Vatican Council II – Revisiting its Documents: Sacrosanctum Concilium Part XXVI

A multi-part series honouring the Vatican Council II by reviewing its documents.
We continue with a review of the Constitution on the Sacred Liturgy.

Part XXVI: Chapter VII: Sacred Art and Sacred Furnishings

Since the beginning of her public life in the 4th century, the Church has understood art to be an important tool in teaching and expressing the Faith. We need only look to the numerous mosaics, icons, ancient churches and paintings of the Renaissance to see how significant art has been. But this hasn’t been by accident or for show; there are deep theological reasons why art is important to the practice of the Faith:

The oldest known icon of Christ Pantocrator (Christ the Lord of Hosts), encaustic on panel, 6th century. The two different facial expressions on either side seem to emphasize Christ’s two natures, fully God and fully man. Saint Catherine’s Monastery, Mount Sinai.

Very rightly the fine arts are considered to rank among the noblest activities of man’s genius, and this applies especially to religious art and to its highest achievement, which is sacred art. These arts, by their very nature, are oriented toward the infinite beauty of God which they attempt in some way to portray by the work of human hands; they achieve their purpose of redounding to God’s praise and glory in proportion as they are directed the more exclusively to the single aim of turning men’s minds devoutly toward God (no. 122).

You see, contrary to popular belief today, art isn’t about self-expression. Up until the 20th century, art was always understood to be an attempt to represent and convey the deep truths of beauty, the human person, and man’s longing for the infinite. True art always leads us outside of ourselves, even beyond the artist, toward something greater. This is especially true of sacred art, whose object is God and the divine mysteries. For this reason the Church has long been one of the biggest patrons and contributors of art. Just look at the Vatican Museums!

For these same reasons, the Church has also intentionally incorporated artistic craft and merit to its various objects of practical use, such as vestments, sacred vessels, and church buildings. [A]ll things set apart for use in divine worship should be truly worthy, becoming, and beautiful, signs and symbols of the supernatural world […] in accordance with faith, piety, and cherished traditional laws, and thereby fitted for sacred use (no. 122). Just because something is useful or practical, it doesn’t mean it should be ugly and poorly made.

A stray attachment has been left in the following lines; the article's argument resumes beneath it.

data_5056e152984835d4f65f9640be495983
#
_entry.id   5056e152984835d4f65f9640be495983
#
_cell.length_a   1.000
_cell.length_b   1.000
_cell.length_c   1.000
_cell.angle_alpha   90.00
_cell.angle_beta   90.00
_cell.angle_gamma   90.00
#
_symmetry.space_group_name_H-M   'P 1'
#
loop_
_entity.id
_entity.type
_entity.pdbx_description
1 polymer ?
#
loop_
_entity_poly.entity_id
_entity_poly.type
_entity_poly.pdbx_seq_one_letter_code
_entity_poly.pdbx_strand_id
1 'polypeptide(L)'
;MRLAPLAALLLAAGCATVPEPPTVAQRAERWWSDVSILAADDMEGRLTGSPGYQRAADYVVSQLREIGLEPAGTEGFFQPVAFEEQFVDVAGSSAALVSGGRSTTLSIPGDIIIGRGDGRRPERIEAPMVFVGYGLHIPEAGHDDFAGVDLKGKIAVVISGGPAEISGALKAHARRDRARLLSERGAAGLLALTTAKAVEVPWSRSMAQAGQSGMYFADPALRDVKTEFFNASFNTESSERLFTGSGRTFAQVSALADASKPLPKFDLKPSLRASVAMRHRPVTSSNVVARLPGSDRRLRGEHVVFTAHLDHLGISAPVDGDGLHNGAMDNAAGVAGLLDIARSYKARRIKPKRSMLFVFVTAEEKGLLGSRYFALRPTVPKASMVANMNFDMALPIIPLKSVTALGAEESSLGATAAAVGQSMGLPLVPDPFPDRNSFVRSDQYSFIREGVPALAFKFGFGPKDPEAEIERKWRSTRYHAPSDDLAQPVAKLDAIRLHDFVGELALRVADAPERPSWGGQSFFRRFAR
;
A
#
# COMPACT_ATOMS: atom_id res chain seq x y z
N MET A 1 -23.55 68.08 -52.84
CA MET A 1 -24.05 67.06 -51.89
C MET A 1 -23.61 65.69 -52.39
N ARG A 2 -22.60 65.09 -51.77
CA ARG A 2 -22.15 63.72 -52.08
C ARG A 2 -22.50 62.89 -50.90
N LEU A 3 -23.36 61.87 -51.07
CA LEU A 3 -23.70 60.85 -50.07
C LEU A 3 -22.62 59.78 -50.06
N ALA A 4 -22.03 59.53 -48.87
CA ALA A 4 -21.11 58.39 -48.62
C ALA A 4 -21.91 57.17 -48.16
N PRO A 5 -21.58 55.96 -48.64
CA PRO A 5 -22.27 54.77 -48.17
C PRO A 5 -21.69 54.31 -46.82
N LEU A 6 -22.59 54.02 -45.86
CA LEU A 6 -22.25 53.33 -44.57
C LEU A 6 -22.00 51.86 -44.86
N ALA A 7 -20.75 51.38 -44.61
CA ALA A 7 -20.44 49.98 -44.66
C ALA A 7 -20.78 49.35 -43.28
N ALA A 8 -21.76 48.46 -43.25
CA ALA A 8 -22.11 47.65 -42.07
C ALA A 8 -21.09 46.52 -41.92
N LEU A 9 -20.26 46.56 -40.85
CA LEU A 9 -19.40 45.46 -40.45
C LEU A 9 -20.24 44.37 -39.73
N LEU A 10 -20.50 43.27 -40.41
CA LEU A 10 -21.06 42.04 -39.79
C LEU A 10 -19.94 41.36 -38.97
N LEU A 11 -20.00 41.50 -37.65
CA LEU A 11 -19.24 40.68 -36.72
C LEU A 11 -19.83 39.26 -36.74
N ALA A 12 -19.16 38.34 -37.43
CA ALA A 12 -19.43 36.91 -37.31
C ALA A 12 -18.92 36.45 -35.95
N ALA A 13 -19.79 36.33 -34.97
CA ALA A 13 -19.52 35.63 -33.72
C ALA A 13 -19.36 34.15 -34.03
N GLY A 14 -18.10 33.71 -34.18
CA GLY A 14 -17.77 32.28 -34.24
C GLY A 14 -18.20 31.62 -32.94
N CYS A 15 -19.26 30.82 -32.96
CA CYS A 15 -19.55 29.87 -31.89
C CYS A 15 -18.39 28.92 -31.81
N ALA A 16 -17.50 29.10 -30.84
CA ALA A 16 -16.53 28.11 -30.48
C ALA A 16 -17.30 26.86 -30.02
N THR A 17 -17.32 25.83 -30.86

Rather, the Church has rightly insisted that whatever is used in worship should reflect the importance and dignity of that sacred action: we ought to give our best to God (cf. Gen 4). But the Church has never insisted on any one particular style: she has remained opened to the changes in artistic style and expression as they’ve evolved over the centuries due to trends, culture and time (no. 123). This has contributed greatly to the beauty and diversity of the Church’s artistic legacy and the presence of art in worship. Bishops, therefore, have the duty to encourage, support and protect sacred art (no. 124). They ought to promote those forms that strengthen faith and piety, and remove those that offend true religious sense either by depraved forms or by lack of artistic worth, mediocrity and pretense (no. 124). They should have a special concern for artists, so as to imbue them with the spirit of sacred art and of the sacred liturgy (no. 127). Sacred art must always be subservient to Faith and the Liturgy; it isn’t for it’s own sake. It’s purpose is to helps us enter more deeply into prayer, contemplate the mysteries of God, and to further our knowledge and understanding of the Faith. (To be continued…)


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